A U.S. bishop and a Catholic diocese in Kansas City have been indicted for failing to report suspected child abuse allegedly committed by a priest. Bishop Robert Finn and the Catholic Diocese of Kansas City-St. Joseph were charged, and both entered not guilty pleas. Jackson County Prosecutor Jean Peters Baker said, "This is a significant charge. To my knowledge, a charge like this has not been leveled before," and the NY Times reports, "The indictment is the first ever of a Catholic bishop in the 25 years since the scandal over sexual abuse by priests first became public in the United States."
Earlier this year, Finn admitted he mishandled the situation with Father Shawn Ratigan, who was accused of taking, possessing and distributing child pornography—photographs of a young female parishioner. The Kansas City Star says, "In 2008, the lawsuit alleges, Ratigan took photographs and visual images of the girl in her bathing suit, focusing on her vaginal area and buttocks. Around 2009, Ratigan photographed the girl while she was sleeping and fully clothed, the lawsuit says. Those photos indicate Ratigan moved the girl in order to pose her in a sexually suggestive manner, the lawsuit alleges. Ratigan then uploaded the sexually explict photos to his computer and sent them out over the Internet, according to the lawsuit." Numerous images of the girl and other young girls were found on a parish computer as well as "on compact discs found during a search of Ratigan family members’ homes after his arrest in May, the lawsuit says."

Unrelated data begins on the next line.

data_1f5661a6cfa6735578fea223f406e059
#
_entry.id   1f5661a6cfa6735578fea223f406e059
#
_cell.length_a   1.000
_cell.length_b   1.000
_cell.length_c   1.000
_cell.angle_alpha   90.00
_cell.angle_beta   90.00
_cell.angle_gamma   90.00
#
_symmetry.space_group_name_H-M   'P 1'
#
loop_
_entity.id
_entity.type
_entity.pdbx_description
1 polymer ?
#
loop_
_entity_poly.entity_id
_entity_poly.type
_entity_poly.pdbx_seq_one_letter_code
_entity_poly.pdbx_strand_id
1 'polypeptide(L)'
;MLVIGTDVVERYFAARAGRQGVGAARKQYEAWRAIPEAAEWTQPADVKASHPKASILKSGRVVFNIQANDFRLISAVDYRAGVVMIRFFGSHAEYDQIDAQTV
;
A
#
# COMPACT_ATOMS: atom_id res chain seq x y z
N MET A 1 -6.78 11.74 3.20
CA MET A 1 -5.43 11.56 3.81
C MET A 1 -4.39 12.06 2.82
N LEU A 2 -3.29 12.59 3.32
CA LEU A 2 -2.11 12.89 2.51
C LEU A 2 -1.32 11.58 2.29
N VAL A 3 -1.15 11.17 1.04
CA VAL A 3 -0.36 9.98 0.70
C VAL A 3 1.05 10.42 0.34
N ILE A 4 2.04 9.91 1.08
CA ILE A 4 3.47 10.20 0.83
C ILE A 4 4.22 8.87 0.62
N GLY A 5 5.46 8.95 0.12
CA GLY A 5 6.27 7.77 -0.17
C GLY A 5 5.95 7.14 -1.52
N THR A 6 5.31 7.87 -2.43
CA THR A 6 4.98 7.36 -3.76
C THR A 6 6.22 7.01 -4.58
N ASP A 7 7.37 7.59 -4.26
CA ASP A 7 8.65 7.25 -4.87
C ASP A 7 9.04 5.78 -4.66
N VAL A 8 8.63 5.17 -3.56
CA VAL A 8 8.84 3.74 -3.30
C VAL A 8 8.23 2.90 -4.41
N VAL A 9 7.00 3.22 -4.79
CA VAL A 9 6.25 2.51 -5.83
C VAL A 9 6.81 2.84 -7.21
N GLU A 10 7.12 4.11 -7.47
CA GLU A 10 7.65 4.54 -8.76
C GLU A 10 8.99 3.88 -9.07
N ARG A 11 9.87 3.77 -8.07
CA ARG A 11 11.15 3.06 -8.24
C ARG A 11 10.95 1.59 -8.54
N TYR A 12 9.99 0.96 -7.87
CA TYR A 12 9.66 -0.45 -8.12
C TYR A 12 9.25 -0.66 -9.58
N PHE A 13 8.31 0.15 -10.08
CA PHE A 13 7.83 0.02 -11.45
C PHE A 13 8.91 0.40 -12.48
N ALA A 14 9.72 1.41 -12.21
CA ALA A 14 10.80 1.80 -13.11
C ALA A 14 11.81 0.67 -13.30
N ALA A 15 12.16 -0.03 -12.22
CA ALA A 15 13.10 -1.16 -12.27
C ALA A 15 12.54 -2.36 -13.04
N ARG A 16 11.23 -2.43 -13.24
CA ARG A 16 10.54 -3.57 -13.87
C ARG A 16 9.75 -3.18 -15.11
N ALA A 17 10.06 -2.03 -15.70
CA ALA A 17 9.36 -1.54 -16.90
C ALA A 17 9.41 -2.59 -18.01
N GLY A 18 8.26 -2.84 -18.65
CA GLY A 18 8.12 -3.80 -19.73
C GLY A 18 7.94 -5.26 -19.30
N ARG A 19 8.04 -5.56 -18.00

While Ratigan was arrested in May, Finn admitted knew about the disturbing images back in December 2010 but didn't turn them over until the arrest. Also, a teacher had complained about Ratigan's behavior in May 2010, but nothing was done. Finn and the diocese had promised to report any suspected child abuse as part of a 2008 settlement with 47 victims of sexual abuse.
Finn's lawyer said, "Bishop Finn denies any criminal wrongdoing and has cooperated at all stages with law enforcement... We will continue our efforts to resolve this matter." The Times adds, "Bishop Finn, who was appointed in 2005, alienated many of his priests and parishioners, and won praise from others, when he remade the diocese to conform with his traditionalist theological views. He is one of few bishops affiliated with the conservative movement Opus Dei."